Two MapAction volunteers are travelling to Djibouti, East Africa, tomorrow at the request of the UN Disaster Assessment and Coordination (UNDAC) to assist the response to devastating floods that have affected up to 250,000 people.
Flash floods occurred when two years’ worth of rainfall fell in a single day on top of several days of heavy downpours. Nine people are believed to have died, including seven children, and more rain is forecast. Most of those affected are in Djibouti city, the country’s capital.
The Djibouti government is leading the relief operation with the support of humanitarian partners, civil society and armed forces stationed in the country. MapAction is providing reference and situational maps to assist the coordination of the response.
MapAction’s team is likely to remain in Djibouti for around two weeks, but this will be reviewed at that time. Direct mission costs are being met by the German Federal Foreign Office. MapAction’s deployment capacity is funded by UK Government DFID and Government of Netherlands Ministry of Foreign Affairs.
MapAction has formed a new partnership with the German Federal Foreign Office (GFFO) Humanitarian Assistance to help improve the use of technology and data in humanitarian decision making.
As part of the broad-ranging programme, MapAction is working on
greatly reducing the time and effort required to create maps and data products needed
in many emergencies, by automating repeat processes. It is also extending its
capacity to have specialist personnel in emergency situations for longer
periods to support information management and decision-making processes, and
placing a data scientist in the Centre for Humanitarian Data in The Hague to
facilitate knowledge sharing.
MapAction Chief Executive Liz Hughes said, “This is an exciting
programme which will help to keep us at the vanguard of humanitarian response
missions, but also, vitally, to overhaul our technical offer. This will enable
us to continue to help ensure the best possible outcomes for people affected by
disasters and humanitarian emergencies. We are very pleased to be working with
GFFO and looking forward very much to getting stuck in to this important work together.”
Today is World Humanitarian Day and the theme this year is Women Humanitarians. I find that an interesting theme. I am, indeed, personally grateful to all the female humanitarians – including our own volunteers and staff – who inspire, challenge, advise, listen and make a difference. As well as experiencing barriers to participation in formal humanitarian responses, women are often also at greater risk in emergency situations. So anything that highlights and begins to address these issues is to be welcomed.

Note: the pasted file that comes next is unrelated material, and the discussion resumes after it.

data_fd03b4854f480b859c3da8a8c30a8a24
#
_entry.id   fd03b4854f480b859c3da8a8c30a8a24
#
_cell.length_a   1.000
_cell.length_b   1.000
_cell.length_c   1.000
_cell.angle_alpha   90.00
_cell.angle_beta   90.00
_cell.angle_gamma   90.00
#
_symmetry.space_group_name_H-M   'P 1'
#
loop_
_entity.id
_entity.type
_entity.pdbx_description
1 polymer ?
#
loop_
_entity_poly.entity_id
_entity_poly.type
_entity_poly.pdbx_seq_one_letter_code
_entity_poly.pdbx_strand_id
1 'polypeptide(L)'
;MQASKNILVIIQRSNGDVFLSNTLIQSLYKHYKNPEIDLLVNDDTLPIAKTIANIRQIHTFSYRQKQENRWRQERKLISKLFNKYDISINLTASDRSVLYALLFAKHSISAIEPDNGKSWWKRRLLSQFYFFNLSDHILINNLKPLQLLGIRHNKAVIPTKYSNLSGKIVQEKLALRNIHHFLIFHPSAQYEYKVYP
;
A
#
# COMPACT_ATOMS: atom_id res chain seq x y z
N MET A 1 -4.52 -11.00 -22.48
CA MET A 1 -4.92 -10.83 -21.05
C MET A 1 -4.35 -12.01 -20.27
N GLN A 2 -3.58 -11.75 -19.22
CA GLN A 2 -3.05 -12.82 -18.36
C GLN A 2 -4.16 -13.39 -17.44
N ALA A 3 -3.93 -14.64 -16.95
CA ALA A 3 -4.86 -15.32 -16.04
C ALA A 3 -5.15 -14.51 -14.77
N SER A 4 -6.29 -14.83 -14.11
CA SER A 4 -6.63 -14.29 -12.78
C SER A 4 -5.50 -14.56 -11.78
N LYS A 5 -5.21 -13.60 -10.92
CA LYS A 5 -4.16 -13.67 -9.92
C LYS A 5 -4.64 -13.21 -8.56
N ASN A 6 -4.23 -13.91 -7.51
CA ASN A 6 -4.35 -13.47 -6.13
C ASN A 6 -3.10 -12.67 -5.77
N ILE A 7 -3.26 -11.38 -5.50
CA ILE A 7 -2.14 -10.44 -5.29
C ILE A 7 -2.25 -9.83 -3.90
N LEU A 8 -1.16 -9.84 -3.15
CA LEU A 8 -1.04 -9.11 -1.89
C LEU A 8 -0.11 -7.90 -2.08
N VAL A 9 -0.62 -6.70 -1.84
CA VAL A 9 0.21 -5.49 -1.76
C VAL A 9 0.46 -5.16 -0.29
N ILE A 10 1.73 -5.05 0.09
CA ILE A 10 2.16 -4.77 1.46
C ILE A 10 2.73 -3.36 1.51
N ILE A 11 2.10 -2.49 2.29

World Humanitarian Day is often interpreted as being about the workers, not the affected communities. Yet, it seems to me that humanitarianism is in fact about people’s suffering and what helps. So, in general, I think the message should be about the amazing survivors of conflict and disaster, the ways communities recover together and the women in those communities who contribute to that.
It is good to make note of differences of perspective (gender being just one), but we need to take care that that is not where our acknowledgement of difference starts and stops, with just one day. If we want to promote a really inclusive humanitarianism, we need to think about these differences and contributions every day, and make our efforts towards inclusion and diversity part of the way we live and work. There is much more work to be done.
To this end, we are in the process of examining in detail and systematically improving our own working practices. During our monthly team training weekend in July, our Diversity Working Group presented the findings of a recent team survey on the topic of diversity within MapAction. Although the sample size was too small to be statistically significant, it enabled us to ask some good questions. Together we discussed some concrete next steps. We will share more on these once they are more fully developed.
By Lavern Rogers-Ryan, MapAction Caribbean Section volunteer
When the call came for Caribbean volunteers to apply to MapAction, I was keen to sign up. Having followed the work of this organisation and the amazing group of people who work as volunteers, I saw this as an awesome opportunity for me to contribute to the work of saving lives.
Living in Montserrat, with an active volcano and being privy to how devastating disasters can be, I was grateful for the prospect of being able to use my skills in geospatial technologies to contribute to humanitarian efforts during a disaster. My mind quickly raced back to the impact Hurricanes Irma and Maria had on my neighboring Caribbean Islands, in 2017. I wanted to be in a better position to offer assistance if a situation like that – God-forbid – presented itself again.
I therefore submitted an application to the organisation and not very long after, I was greeted with an email inviting me to an ‘assessment day’. Needless to say, I was very happy to advance to the next stage.